collage of performing arts

Performing Arts in the Time of COVID

Adapting the High School Performing Arts Program

ANC Performing Arts–like all high school programs–thrives on human connection and creating art to share with live audiences. As the 2020 school year approached, it became increasingly obvious that we would have to radically change our processes and products in order to be able to offer any performing arts this year at all. One of those changes was turning our fall play and traditional performing arts concert into pre-recorded videos, which were presented at a drive-in event in the parking lot of the Mitchell Performing Arts Center. Read below about how each of our departments was able to offer students meaningful experiences. 

kids talking via Zoom

Baird Kistner on the fall play: “Our traditional Christmas play was moved to November and transformed to a completely virtual rehearsal process to be performed over Zoom. While distance directing is not ideal, we were able to adapt to our current reality and offer a theatrical experience for our students. Students were not able to interact in the same physical space, but we were able to focus more on the nuances of their individual characters. And some enjoyed the ability to have a prompt script behind the computer camera! I learned a lot throughout this process: this new technology humbled me, it made me abandon my old tricks and try to create new ones on the fly–in short, it forced me to adapt. I am appreciative of the efforts of the students and teachers who adapted their own technical support of our production, including dropping off needed supplies to students’ homes at the drop of a hat. Everyone came together to create a performance that we will never forget.”

set construction

Chris Waelchli on StageCraft: “It was daunting to think about distance-teaching such a hands-on course that usually produces a physical set for an in-person show. How could we incorporate design and building skills and also support a virtual production? We were able to preserve the usual schedule of reading the script, brainstorming ideas and drawing plot plans. But instead of moving into building set pieces out of wood, we arranged a materials pick up and gave each student foam core board and supplies to build scaled models of each setting. Each of those models was photographed and turned into a virtual background for the actors to use over Zoom.”

students performing dance on stage

Ms. Sarah Gladish on the Dance Team: “Choreographing in this new world seemed daunting, considering we had to try to figure out how to make dances look interesting with students dancing in one place for most of the time. We played with changing costumes, changing music, changing lighting and changing camera angles. We are grateful to the people who helped us with this process including Lori Odhner who made matching masks for all the dancers, Kaia Merrell who designed the lighting, and Shiloh Silverman who filmed the dances. It was a different experience filming the same dances repeatedly without an audience instead of getting one chance to showcase the pieces during live performances, but we are embracing the new reality of filming dances and are excited to run with this format as the year progresses!”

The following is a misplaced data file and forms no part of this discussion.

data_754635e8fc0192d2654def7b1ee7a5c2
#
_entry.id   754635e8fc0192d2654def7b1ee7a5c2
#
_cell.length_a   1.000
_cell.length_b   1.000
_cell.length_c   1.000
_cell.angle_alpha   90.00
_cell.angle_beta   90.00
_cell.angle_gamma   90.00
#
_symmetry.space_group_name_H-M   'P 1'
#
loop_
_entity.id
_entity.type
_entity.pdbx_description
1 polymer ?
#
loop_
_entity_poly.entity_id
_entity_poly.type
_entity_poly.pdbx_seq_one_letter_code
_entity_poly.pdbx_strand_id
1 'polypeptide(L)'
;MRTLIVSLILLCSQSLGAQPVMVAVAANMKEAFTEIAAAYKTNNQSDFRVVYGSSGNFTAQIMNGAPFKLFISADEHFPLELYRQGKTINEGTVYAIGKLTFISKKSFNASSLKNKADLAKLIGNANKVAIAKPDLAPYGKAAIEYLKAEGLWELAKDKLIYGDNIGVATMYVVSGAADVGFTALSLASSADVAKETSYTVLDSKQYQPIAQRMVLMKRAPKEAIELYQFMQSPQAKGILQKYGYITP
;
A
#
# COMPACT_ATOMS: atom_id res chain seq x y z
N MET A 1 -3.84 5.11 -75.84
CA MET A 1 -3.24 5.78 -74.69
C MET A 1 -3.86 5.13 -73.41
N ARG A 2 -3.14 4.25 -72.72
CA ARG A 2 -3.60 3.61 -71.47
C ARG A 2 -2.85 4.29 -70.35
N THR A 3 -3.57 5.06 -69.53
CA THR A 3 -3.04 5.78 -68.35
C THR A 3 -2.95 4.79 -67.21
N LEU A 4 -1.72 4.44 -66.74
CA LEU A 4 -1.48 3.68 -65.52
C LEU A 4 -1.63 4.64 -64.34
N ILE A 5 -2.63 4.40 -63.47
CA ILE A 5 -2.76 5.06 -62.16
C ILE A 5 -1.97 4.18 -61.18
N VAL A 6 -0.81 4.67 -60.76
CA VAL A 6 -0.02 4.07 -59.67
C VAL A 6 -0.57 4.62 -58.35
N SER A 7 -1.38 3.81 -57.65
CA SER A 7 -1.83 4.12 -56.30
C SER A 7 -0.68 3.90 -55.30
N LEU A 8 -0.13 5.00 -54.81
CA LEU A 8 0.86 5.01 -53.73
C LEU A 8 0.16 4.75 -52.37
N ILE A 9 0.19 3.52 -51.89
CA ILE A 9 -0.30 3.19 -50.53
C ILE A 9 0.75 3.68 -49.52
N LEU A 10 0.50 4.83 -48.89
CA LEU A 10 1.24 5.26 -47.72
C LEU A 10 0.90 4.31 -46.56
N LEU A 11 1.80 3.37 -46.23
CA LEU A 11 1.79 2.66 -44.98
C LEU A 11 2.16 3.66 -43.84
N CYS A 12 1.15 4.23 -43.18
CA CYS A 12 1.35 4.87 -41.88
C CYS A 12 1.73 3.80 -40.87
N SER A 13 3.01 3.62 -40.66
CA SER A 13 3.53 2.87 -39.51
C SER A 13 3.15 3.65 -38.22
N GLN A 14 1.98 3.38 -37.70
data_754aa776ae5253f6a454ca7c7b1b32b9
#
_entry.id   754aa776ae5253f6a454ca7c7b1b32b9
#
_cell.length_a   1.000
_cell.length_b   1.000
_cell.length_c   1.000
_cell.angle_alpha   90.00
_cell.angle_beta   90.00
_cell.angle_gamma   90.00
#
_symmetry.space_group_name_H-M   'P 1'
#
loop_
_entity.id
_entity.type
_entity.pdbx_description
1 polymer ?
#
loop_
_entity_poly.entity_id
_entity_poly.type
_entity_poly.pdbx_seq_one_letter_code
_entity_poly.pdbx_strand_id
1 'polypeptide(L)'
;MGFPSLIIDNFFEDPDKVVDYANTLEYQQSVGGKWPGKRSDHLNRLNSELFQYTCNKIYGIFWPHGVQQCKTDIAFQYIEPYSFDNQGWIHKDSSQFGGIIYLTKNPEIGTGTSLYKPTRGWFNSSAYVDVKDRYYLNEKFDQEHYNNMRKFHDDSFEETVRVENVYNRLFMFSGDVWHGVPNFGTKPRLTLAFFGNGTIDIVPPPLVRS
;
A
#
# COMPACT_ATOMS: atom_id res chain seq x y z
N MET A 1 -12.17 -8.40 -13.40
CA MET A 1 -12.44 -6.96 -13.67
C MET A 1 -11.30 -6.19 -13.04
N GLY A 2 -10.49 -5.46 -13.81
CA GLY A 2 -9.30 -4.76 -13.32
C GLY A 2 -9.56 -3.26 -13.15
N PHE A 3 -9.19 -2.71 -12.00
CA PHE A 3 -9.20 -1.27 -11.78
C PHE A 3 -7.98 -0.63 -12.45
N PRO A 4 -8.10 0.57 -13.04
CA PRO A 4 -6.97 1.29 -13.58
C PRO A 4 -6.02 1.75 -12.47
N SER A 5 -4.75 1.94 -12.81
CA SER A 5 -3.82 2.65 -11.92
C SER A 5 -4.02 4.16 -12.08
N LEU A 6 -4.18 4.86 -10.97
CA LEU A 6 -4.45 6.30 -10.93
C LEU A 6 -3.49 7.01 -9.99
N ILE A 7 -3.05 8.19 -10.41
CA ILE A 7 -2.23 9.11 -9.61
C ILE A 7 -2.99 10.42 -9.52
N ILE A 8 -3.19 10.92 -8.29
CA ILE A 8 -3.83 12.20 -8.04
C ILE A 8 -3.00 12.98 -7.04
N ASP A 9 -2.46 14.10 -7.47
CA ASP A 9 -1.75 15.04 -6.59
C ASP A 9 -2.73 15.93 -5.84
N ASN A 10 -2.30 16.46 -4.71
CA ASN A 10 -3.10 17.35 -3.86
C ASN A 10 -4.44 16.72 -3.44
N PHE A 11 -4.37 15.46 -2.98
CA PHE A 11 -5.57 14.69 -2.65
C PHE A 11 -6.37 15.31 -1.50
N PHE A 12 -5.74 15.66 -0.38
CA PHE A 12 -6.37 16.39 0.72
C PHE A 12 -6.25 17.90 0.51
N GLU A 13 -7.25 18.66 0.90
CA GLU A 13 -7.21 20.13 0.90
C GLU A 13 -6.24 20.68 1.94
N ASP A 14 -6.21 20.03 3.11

kid playing cello

Nancy Metroka on Instrumental Ensemble:  “Rehearsals were conducted over Zoom when in-person meetings were restricted, using features such as muting to enable playing as a group. The performance was filmed–complete with a drone for aerial shots by Shiloh Silverman–outdoors, masked and 6 feet apart-in front of, instead of inside-the Mitchell Performing Arts Center. With the competent help of Mrs. Lori Odhner's costuming class, the students were able to wear evening clothes attire for the filming. Sound was recorded separately by students at a later time. The final product was put together by Mrs.Tara Smith, who used music software and her expertise to combine the visual and audio tracks. The piece chosen for the performance was “High Hopes" which is appropriately named for these challenging times!”

Lori Odhner on the Costuming class: “The costuming students were given supplies to work from home during the first half of the term. Once we were able to return to the Mitchell Performing Arts Center and the costume collection, students rose to the challenge of creating clothes for the characters while being socially distant. They helped pull together pieces that reflected the parts, and set the mood for our virtual play.”

student searching in bin for a play prop

Naomi Haus-Roth on props: “We were able to have socially-distanced groups of students come in to pull props from our stock as well as work on some of the model set-dressing. Once we were back in person students were able to come by the theater to pick up their bundle of props to use in the Zoom recordings.”

Sarah Cooper Waelchli on backstage work: “While we obviously did not have an actual “backstage” this year, students were able to get involved through sound effects and videography. Junior Levi M. composed much of the score, while Corbin L. did all of the video editing. Benjamin E. also created the pre-show slideshow and a core of students directed cars and helped with the drive-in set up and take down.”

drive-in movie

MPAC Director Naomi Haus-Roth came up with and developed the concept of presenting the concert and play as a drive-in experience. We rented equipment and created guidelines to keep everyone safe but still allow for the shared experience of watching performances together–complete with honking instead of clapping! For those unable to attend the drive-in, we are offering on-demand viewing tickets available online. Click here to purchase!